Mentions: We wished to establish whether the matrix, identified both ultrastructurally and biochemically, that remains associated with the Golgi membrane detergent ghosts, was composed of members of the recently identified Golgi spectrin matrix (Beck et al., 1994; Devarajan et al., 1996). Therefore, we first immunoblotted intact, isolated Golgi stacks and TGN-containing membranes to determine whether spectrin and ankyrin are present on the unextracted membranes. For spectrin, we used either the affinity-purified βspec-1 polyclonal antibody that recognizes βIΣ*-spectrin (Beck et al., 1994) or a polyclonal antibody that was raised against bovine brain fodrin (α/β-spectrin; Burridge et al., 1982). For ankyrin, we immunoblotted with a polyclonal antibody raised against chicken erythrocyte ankyrin. Both spectrin antibodies recognized spectrin in the stack and TGN-containing membrane fractions as an ∼220–230-kD polypeptide(s) (Fig. 8 A). Due to the decreased resolution at high molecular masses on the 10% SDS–polyacrylamide gels used in this study, it is not possible to assign exact molecular masses, nor is it possible to discern whether both α-and β-spectrin are detected by the fodrin antibody. Hereafter, we will call the polypeptide(s) that react with the fodrin antibody α/β-spectrin. In avians, a common 240-kD α-spectrin is found in all spectrin heterodimers (see review by Bement and Mooseker, 1996). The ankyrin antibody recognized an ∼225–240-kD polypeptide in both membrane fractions (Fig. 8 A), which comigrated with a similar-sized polypeptide from chicken RBC membrane ghosts (data not shown). There was also consistently an ∼160-kD ankyrin immunoreactive peptide that may be constitute a second ankyrin isoform (Beck et al., 1997; Devarajan et al., 1996) or an ankyrin proteolytic breakdown product.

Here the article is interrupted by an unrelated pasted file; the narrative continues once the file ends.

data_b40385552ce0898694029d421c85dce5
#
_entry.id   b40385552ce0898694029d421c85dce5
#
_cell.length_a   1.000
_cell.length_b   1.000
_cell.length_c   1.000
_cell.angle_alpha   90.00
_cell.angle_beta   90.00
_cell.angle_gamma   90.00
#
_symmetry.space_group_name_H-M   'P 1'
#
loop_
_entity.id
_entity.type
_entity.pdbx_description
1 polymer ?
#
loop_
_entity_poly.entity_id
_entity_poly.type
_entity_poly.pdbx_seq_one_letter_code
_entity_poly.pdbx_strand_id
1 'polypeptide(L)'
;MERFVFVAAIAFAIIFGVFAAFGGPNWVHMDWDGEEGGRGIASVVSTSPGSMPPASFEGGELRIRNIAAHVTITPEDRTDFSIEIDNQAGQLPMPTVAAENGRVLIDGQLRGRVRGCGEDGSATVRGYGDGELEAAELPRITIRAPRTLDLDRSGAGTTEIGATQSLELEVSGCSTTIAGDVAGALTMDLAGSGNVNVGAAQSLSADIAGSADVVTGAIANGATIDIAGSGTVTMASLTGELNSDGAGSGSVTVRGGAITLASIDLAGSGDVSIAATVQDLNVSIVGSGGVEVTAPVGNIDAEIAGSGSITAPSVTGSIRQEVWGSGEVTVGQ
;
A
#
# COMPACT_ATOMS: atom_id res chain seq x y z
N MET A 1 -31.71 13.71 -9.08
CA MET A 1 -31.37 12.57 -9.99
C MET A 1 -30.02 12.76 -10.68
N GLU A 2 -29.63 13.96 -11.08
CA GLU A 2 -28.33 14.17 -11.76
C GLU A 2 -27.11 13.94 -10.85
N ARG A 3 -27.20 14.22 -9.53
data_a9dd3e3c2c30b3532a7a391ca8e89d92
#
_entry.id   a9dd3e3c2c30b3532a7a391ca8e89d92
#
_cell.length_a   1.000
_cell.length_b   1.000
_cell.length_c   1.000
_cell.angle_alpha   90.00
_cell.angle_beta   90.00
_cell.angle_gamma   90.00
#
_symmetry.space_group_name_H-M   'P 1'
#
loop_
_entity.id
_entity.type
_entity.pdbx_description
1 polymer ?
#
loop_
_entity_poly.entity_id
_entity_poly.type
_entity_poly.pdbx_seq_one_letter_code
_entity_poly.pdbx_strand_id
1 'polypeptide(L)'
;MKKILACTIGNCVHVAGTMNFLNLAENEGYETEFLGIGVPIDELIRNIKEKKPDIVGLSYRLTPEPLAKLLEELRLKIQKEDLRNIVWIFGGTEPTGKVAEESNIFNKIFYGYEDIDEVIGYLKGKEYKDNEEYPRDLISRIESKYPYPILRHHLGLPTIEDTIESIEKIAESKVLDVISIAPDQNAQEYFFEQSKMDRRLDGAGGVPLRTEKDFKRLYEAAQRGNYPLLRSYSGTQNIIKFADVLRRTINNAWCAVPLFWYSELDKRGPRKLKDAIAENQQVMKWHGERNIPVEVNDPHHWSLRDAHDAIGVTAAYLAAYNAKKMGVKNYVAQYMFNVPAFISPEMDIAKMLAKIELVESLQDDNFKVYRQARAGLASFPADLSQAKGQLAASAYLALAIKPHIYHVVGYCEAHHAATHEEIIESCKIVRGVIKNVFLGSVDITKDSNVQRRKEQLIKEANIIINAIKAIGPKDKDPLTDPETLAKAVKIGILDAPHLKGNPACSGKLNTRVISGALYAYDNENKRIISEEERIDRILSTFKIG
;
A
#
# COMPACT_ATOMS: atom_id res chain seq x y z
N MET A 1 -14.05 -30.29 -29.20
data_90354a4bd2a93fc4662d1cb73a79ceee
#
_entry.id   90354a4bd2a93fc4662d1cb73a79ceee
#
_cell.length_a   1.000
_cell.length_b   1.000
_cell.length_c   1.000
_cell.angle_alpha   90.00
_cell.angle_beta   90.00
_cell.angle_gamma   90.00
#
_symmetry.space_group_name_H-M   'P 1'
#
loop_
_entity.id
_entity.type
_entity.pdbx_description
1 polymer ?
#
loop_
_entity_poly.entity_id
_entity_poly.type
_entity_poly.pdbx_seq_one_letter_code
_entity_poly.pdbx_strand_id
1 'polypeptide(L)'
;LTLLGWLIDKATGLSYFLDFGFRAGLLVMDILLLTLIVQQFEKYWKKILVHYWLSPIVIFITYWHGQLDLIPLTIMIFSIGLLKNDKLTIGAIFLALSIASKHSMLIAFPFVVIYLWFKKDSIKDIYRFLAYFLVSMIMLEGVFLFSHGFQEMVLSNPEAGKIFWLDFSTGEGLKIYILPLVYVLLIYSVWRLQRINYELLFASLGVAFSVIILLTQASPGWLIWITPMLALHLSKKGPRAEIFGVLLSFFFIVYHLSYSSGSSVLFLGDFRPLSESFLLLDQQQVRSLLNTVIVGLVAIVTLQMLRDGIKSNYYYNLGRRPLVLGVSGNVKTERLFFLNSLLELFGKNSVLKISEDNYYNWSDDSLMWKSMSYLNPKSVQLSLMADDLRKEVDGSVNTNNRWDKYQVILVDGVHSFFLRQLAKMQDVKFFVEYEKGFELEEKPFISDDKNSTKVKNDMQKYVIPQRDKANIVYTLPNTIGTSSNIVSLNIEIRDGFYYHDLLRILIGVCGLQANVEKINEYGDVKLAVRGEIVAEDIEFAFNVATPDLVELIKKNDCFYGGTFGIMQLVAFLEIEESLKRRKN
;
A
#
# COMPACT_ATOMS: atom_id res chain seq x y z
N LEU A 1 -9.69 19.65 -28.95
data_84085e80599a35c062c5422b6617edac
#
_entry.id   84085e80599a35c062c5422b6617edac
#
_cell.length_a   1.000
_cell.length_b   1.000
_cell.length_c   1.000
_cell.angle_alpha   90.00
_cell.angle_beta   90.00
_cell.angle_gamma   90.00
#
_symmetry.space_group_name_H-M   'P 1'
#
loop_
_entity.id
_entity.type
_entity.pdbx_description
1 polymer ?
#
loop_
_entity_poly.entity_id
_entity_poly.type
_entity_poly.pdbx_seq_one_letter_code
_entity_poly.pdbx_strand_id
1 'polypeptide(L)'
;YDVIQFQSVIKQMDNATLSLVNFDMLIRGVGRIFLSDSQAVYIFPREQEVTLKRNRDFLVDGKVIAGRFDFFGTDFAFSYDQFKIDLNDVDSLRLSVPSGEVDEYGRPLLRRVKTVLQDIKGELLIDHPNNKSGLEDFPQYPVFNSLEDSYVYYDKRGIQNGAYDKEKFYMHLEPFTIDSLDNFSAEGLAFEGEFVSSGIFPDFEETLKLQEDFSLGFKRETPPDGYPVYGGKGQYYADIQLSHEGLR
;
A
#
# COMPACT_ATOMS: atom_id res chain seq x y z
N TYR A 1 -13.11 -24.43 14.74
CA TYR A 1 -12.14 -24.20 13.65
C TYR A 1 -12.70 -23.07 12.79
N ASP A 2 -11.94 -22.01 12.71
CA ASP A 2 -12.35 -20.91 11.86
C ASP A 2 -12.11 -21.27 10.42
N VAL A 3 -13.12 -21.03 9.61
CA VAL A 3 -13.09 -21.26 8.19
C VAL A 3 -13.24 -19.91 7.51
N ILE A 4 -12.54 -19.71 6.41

Bottom Line: In the presence of cytosol, these membrane ghosts can move towards the minus-ends of microtubules.Detergent-extracted Golgi stacks and TGN-containing membranes are closely associated with an amorphous matrix composed in part of spectrin and ankyrin.Although spectrin has been proposed to help link dynein to organellar membranes, we found that functional dynein may bind to extracted membranes independently of spectrin and ankyrin.